You may have seen that a large granite boulder on the University of Wisconsin campus will shortly be either buried or destroyed because it insults students of color. The boulder, a glacial erratic, is officially known as Chamberlain Rock, in honor of the glaciologist and former university president Thomas Chrowder Chamberlain; but it was once (one time, not at one time) referred to by the English equivalent of the words in my title (hereafter NH), and must therefore be abominated and destroyed.
The appellation NH has in fact been used to name quite a number of things, either because they were black and bulbous, or because they were of a woolly texture, or woolly on top. Until around 1960, Texans called the wildflower known as the Black Eyed Susan (Rudbeckia hirta) a NH because its central florets are bulbous and black.* A similar analogy gave rise to the name of the bonbon long (although not lately) known to Europeans as a tete de nigre or negerkopf. Old dressmakers’ catalogues frequently mention a sort of raised-nap fabric called NH, and the name has been given to more than one dome-topped mountain, or mountain capped with a carpet of brushy vegetation. I first heard the word (with mild embarrassment) in my undergraduate course on periglacial environments (in 1974), where I was told that the grass-tufted tussocks that naturally form on an arctic tundra are called NH’s, and that a tract dominated by these tufted tussocks is called a NH meadow.
Other things were called NH’s simply because of they were of a dark brown color. NH tobacco was, for instance, a pipe or chewing tobacco that was dark and strong. Rich black soil was in some places called NH. So it was called, for instance, in the narrow river bottoms of northern California.**
Large boulders were also called NH’s, but such boulders were properly black or dark grey in color.
It is certainly possible that some people called large stones NH’s because they believed both were unintelligent, but I am unable to find an example of the phrase NH used with the same significance as the Yiddish phrase goyishe kop. The Dictionary of International Slurs*** defines the Yiddish slur as follows:
“‘Gentile head.’ A dunce, bonehead. It may be noted that the Gentiles referred to here were peasants, but the Jewish folk mind denies far-sighted, sensitive intelligence, understanding, and brilliance even to highly trained and distinguished non-Jews. Thus A goy bleibt a goy (‘A Gentle remains a Gentile’) is usually said in disappointment or mild disgust at the intransigent.”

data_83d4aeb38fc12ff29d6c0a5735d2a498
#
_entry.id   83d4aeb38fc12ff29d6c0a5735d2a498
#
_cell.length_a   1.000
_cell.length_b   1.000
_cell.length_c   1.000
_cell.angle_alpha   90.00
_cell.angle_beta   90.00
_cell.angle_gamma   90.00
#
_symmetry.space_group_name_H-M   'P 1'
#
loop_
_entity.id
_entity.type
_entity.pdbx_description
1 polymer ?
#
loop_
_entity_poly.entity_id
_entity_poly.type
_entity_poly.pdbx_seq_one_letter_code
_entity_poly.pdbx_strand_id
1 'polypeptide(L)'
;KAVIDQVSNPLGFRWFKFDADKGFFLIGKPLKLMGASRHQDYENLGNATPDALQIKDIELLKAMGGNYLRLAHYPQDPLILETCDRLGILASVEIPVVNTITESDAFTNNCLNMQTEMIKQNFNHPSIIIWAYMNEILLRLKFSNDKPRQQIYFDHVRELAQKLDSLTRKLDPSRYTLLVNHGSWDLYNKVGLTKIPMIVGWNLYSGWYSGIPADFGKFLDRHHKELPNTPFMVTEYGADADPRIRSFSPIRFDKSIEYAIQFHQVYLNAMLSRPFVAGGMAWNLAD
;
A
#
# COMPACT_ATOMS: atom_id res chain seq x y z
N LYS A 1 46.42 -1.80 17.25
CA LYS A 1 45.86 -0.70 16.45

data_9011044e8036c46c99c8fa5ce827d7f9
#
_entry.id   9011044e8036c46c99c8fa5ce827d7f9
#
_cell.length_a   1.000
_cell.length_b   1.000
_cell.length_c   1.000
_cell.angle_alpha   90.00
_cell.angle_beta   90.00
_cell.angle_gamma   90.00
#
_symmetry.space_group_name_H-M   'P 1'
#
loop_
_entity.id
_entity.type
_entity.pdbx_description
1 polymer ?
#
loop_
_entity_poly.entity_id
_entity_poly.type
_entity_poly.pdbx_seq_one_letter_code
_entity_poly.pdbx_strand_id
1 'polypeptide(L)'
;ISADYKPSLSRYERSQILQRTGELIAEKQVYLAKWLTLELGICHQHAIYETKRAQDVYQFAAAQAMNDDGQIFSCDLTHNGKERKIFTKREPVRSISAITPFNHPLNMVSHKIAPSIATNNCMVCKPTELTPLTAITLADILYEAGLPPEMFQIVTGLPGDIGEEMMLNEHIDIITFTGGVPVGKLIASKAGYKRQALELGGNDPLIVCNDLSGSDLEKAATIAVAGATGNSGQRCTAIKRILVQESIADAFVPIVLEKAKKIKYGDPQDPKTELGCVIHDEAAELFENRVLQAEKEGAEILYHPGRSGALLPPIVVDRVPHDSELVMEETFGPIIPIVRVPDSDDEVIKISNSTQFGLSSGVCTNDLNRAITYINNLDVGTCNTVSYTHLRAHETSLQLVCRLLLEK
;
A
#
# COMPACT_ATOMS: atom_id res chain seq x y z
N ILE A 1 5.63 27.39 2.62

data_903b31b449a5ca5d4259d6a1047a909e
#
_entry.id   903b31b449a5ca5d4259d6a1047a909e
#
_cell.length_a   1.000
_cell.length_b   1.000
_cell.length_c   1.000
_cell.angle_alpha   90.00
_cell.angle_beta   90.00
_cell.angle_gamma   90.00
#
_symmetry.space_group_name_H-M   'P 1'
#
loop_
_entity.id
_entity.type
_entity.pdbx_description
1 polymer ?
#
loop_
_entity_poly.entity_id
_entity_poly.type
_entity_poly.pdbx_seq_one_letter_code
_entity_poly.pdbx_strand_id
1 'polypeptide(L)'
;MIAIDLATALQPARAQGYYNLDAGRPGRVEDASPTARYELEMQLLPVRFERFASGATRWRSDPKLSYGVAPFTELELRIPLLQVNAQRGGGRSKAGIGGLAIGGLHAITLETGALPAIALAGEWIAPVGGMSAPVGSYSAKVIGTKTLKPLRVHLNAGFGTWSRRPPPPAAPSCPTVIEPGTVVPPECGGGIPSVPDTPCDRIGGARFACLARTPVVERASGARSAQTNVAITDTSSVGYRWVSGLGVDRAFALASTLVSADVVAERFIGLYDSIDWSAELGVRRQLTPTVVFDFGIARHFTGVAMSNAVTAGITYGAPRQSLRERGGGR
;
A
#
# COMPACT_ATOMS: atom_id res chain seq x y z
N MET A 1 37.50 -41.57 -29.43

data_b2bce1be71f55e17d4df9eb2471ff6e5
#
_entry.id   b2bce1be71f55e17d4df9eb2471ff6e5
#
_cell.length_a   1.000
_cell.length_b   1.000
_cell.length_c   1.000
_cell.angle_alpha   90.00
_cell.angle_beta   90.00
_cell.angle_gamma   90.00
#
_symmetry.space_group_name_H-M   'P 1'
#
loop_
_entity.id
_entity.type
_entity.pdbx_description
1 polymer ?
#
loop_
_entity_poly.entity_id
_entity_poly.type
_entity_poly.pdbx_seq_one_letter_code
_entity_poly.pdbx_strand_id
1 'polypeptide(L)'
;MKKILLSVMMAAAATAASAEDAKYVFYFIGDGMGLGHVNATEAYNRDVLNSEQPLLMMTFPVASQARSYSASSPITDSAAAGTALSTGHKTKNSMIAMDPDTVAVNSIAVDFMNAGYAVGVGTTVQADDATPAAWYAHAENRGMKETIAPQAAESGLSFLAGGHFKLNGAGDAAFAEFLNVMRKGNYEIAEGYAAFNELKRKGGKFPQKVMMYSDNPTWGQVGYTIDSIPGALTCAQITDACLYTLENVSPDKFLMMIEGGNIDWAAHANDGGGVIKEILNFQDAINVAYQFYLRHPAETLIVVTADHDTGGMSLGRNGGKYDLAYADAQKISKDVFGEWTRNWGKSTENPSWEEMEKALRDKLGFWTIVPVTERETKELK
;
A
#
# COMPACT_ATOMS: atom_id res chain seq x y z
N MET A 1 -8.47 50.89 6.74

The same book defines NH (along with many other N words) as,
(1) A black boulder. (2) The main dome at the head of a boiler.
Unlike goyishe kop, NH did not mean stupid.
* * * * *
It appears that Chamberlain Rock was referred to as a NH in one newspaper article in 1925. I am now inclined to think that the author of this article was a sloppy journalist who thought that NH was a colorful synonym for boulder, and that he either did not know or did not care that this particular boulder was not the right color. Because Chamberlain Rock was not black, or dome-like, or of a woolly texture, or woolly on top, the journalist’s sloppy solecism did not catch on. Indeed, it seems to have been altogether forgotten until this year’s “racial reckoning” recalled it from the Lethean land of forgotten metaphors.
It is extraordinary to watch a proud old university yield to the argument that mental anguish is caused by a rock because one man once misnamed that rock with an inaccurate epithet that would not have been an obvious ethnic slur, even if the epithet had been accurate.† That Chamberlain Rock will be banished from the face of the earth for the crime of lèse-majesté is a truly impressive display of cultural power.
Next summer I will be sure to cut down every Black Eyed Susan I see.
*) Gussie Mae Birdsong, Texas Wildflowers (1957).
**) Wilson Hamilton, The New Empire (1886)
***) A. A. Roback, A Dictionary of International Slurs (1949)
†) I mean obvious to the man who used it. The word NH was used by men who eschewed the word N into the 1970s. The professor who taught me that the tufted tussocks of the arctic are called NH’s would not have used the word N.